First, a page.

Opinion: In the summertime
It could be a long summer, argues PSigma Investment Management chief investment officer Tom Becket (pictured), with the European sovereign debt crisis and the political argument over raising the US government debt ceiling still unresolved. Unless these issues are tackled decisively, not even the sterling performance of the corporate sector may be enough to sustain the fragile market recovery of the past two years…
The last few weeks have been extremely testing for financial markets, once again ruining summer holidays, as fund managers nervously glance at their Blackberries under the disappointed gaze of their families. Recent summers have all proven incredibly nervy for investors and this summer seems set to rival them.
This year we are still dealing with some of the infamous issues of summers previous, amongst them the European debt crisis and the questionable global economic recovery, whilst some fresh issues have also reared their ugly heads, including the untimely arguments over the raising of the debt ceiling in the US.
If that wasn’t enough, we are also currently delving through the deluge of data from one of the most potentially pivotal corporate reporting seasons of the last few years. In isolation any one of these critically-important issues could be enough to distract you from the poolside novel. Together, they could be amounting to a perfect summer storm.
Once again, we must start in Europe. Last month, we described how the European debt situation was fast becoming a farce. Sadly it has now moved beyond even that, as the squall has spread from the peripheral nations of Greece, Ireland and Portugal, to seriously significant countries such as Spain and Italy.
Borrowing costs have risen out of control for Italy and Spain in the last fortnight, predominantly because decisive action was not taken earlier by the European authorities in their handling of the Greek tragedy. Markets are now effectively challenging the European governments to take hugely radical steps to draw a line under the latest crisis within a crisis.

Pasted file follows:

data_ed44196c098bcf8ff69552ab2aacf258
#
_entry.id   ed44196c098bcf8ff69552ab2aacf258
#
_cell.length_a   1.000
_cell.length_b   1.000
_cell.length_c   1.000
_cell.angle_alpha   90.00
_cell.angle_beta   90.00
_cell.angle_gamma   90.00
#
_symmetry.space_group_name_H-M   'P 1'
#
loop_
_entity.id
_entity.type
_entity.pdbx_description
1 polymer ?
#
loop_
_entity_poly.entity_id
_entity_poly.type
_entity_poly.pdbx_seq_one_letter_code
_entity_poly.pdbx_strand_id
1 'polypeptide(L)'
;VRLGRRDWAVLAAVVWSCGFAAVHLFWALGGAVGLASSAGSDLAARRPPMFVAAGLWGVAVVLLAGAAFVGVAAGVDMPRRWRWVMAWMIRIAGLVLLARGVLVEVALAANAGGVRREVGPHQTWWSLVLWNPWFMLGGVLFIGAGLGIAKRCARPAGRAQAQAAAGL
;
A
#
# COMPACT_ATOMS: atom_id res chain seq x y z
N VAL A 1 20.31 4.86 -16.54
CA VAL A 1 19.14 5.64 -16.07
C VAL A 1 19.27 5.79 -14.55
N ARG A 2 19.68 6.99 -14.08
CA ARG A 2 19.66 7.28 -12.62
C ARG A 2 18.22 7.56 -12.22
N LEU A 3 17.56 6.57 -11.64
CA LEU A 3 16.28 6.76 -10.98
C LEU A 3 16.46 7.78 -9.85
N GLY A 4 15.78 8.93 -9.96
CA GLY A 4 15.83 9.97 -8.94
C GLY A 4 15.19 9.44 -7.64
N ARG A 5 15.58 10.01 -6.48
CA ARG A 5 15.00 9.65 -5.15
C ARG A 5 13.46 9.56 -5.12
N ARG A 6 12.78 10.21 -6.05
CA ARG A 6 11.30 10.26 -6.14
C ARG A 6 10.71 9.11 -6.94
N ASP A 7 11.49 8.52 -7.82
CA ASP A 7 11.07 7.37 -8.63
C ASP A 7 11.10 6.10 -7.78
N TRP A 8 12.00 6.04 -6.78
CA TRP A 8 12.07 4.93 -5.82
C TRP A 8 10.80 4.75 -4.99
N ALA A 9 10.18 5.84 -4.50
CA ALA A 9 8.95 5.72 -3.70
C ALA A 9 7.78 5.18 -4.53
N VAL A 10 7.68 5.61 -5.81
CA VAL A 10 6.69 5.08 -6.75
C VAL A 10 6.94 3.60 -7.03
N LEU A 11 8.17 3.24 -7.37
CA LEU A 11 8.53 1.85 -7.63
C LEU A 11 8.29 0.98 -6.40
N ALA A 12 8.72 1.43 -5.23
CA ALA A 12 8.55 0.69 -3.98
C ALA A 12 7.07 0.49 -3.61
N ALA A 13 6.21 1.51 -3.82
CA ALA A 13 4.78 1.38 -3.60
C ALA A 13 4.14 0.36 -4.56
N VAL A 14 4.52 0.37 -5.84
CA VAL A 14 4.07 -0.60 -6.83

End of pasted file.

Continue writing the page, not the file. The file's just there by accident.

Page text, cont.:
Whether they can do this before a country is forced to default is now highly questionable. Ultimately we believe that the Europeans will have to resort to the printing presses to buy huge swathes of the European bond market. Until then there will be posturing, pointing of fingers and pain aplenty.
Unless we see a short-term solution in the coming weeks, the market recovery of the last two years could be over and a material correction could ensue, particularly if a country is forced to default. We are far from convinced that the financial sector is in a position to deal with the fall-out from a default, despite what the Panglossian politicians might suggest after recent banking stress-test results were revealed.
The easiest way to solve the structural debt issues that are acting as an anchor on the global economy is to generate growth. Growth spurs tax revenues, reduces dependency on the state through increased employment and buoys confidence. It is therefore very unhelpful that just as the debt fears have escalated, the global economic engine has spluttered again.
Most commentators, ourselves included, believe that we are experiencing a mid-cycle ‘soft patch’, but recent data points from around the world (with the notable exception of the seemingly rampant China), have forced us to re-think how ‘soft’ this period might be and how long a ‘patch’ could last.
In fact, we are now debating whether we are witnessing the start of the new economic cycle, which would see growth slow further. Given the persistent weakness in consumer confidence and reluctance amongst corporate managements to spend their hard-saved cash piles, any renewed slump would leave equity and credit markets vulnerable. We will watch the economic data releases over the next few weeks with trepidation.